Latin America and the Caribbean: Past, Present and Future
A conversation with Regional Director Richard Nicholson
Randy Hurst: What is one of the greatest challenges you see
in Latin America and the Caribbean?
Dick Nicholson: One of the greatest challenges is
effectively reaching the region’s major cities. Many of them are hard to
penetrate — especially among the upper and upper-middle classes.
Montevideo, Uruguay, for example, is one of the most unevangelized cities in
the Americas. A very modern European city with a large Jewish population, it is
spiritually resistant, secular and well-to-do.
Uruguay has the only atheistic constitution of any country
in our region, so it’s a challenge to go to places where people have been
closed to the gospel for decades. Still, we are seeing some success in that
respect. Other challenging cities — including Santiago, Chile; Buenos
Aires, Argentina; Lima, Peru; and Quito, Ecuador — stand in need of a
RH: Why did early Pentecostal missionaries tend to focus on
rural areas instead of cities?
DN: First of all, in the early days there were more rural
areas than urban, so the primary emphasis was on starting outstations in
villages. However, with the move toward urbanization, the population centers
have shifted to the cities. Secondly, land on the outskirts of town was cheaper
to purchase. A few hundred dollars bought a piece of property. While that’s
still true in some rural areas, in the major cities property can sell for a
million dollars or more.
RH: Is this an area in which we can help some of our
national churches get a foothold in the cities?
DN: Absolutely. One of the benefits we bring to the table is
our ability to combine resources from our missionary family and from churches
around the world to help national churches reach untouched, expensive urban
areas. Because we have done this, we now have growing churches in Latin America
that are now able to make that kind of effort themselves. My wife, Cynthia, and
I just visited a church in Asunción, Paraguay, that has paid its own way and
now has a building for 10,000 people. Churches are becoming able to do things
that weren’t possible even a decade ago.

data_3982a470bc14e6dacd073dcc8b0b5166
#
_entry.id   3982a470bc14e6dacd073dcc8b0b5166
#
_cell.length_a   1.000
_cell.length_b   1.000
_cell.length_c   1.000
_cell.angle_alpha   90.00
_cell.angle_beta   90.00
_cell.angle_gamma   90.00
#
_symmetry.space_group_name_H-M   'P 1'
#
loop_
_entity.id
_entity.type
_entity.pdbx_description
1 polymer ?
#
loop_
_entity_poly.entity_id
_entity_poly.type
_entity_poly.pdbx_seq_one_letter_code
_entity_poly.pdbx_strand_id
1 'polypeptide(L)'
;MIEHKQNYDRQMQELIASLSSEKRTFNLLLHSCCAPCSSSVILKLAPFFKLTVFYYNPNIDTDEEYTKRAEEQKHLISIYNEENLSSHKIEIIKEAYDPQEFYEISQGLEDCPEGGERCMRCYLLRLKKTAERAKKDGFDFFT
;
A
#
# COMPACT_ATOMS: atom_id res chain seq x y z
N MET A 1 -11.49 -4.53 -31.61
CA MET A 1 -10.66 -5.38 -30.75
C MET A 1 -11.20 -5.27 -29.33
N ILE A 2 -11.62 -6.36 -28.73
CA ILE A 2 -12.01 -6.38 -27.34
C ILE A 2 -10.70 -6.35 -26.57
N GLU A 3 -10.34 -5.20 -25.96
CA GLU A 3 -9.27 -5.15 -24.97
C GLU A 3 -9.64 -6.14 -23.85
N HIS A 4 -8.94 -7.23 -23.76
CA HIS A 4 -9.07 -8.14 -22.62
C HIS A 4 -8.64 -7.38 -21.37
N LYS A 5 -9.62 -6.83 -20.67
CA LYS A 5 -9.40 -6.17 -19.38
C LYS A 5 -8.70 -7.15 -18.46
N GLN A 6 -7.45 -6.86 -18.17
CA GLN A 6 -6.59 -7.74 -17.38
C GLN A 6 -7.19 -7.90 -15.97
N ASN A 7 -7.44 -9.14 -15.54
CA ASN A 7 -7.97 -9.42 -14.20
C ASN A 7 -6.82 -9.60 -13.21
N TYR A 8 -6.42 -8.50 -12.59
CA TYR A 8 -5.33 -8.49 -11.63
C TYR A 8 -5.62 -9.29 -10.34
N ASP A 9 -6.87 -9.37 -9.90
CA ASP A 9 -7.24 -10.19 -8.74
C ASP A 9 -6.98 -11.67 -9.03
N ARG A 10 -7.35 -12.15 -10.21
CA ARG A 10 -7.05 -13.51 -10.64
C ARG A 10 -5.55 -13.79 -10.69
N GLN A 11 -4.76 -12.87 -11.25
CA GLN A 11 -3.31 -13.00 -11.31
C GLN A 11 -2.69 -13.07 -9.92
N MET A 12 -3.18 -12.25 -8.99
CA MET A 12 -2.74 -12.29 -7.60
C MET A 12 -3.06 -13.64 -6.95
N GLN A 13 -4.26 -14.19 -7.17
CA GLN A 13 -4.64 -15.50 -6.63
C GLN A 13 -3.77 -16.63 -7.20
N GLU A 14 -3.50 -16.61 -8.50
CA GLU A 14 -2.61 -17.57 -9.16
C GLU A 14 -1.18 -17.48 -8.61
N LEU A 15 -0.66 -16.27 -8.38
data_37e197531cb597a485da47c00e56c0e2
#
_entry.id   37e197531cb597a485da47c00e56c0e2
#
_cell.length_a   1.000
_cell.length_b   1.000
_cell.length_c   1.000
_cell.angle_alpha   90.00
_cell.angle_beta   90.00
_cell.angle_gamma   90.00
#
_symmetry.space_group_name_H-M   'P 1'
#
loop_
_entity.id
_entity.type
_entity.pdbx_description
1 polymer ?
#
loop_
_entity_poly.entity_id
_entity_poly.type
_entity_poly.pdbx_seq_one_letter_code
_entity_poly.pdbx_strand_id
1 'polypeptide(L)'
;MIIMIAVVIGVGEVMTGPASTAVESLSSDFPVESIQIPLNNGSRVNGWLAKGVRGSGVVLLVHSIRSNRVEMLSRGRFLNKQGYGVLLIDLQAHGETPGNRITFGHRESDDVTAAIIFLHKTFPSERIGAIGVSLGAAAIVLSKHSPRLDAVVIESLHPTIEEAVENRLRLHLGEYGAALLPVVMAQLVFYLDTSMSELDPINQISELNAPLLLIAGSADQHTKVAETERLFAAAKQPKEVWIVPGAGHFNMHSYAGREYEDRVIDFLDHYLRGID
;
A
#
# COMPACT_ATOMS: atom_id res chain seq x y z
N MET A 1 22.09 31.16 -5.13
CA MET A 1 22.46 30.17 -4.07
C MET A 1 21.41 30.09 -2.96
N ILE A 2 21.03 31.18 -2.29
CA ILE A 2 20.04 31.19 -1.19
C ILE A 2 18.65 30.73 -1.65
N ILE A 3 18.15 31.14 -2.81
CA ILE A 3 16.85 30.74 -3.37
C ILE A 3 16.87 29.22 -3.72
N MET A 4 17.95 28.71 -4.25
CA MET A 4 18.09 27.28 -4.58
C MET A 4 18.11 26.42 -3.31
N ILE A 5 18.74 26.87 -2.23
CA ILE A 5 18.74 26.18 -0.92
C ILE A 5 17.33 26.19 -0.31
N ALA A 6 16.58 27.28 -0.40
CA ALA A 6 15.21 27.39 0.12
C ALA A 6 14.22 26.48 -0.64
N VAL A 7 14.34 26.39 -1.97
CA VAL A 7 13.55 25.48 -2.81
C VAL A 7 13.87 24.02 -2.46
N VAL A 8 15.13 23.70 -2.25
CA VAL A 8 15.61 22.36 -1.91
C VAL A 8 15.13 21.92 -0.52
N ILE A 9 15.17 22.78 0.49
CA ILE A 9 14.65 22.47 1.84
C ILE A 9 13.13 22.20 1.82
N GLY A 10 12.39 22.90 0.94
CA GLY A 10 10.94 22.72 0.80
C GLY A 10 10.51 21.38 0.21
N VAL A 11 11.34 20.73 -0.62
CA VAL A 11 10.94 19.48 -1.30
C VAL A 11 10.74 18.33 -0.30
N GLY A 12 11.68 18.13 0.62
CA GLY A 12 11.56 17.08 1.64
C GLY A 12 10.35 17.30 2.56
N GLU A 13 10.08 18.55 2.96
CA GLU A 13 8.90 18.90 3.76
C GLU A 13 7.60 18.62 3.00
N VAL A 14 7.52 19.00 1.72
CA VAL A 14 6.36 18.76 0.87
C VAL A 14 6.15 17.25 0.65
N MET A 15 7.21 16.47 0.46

RH: Are there still people groups that have never had a
DN: Latin America and the Caribbean includes vast
geographical areas and inaccessible places. In the jungles and high mountain
regions, there are hundreds of thousands of indigenous peoples who are
challenging to reach because of their location.
RH: Talk about the revival and explosive church growth in
Latin America. What are the challenges we face in training pastors?
DN: Training and resourcing our leadership is the number one
challenge. Currently, churches outnumber available pastors. Bible schools are
booming and reaching out in every way possible. Night schools, Saturday
schools, day schools, seminars and two- or three-day workshops are some of the
ways we can put more tools in the hands of national workers. If we fail in this
endeavor, everything else we do will be weakened.
The key to effective training is finding what works within a
specific context and making it happen. In some areas where we minister,
illiteracy is a major obstacle. We’re working hard to help them learn to read.
If the culture is predominately oral, we need to find ways to reach the people
through a method they will accept. We have all kinds of methodology available;
the challenge is to find what works in a specific culture. Not every method
fits every circumstance. People are coming up with new, innovative approaches,
and that’s encouraging. They refuse to accept that something can’t be done.
RH: Do you feel it’s our responsibility to “reap where the
harvest is ripe”?
DN: One of the great principles J. Philip Hogan expounded on
during his years as AGWM executive director was that you need to follow the
Holy Spirit’s leadership. Hogan stressed that the Holy Spirit knows better than
anyone where the opportunities are right. Strategy involves being heavily
dependent on the Holy Spirit and employing resources and human strategies that
are Spirit-inspired. We have to go through doors that are open, because those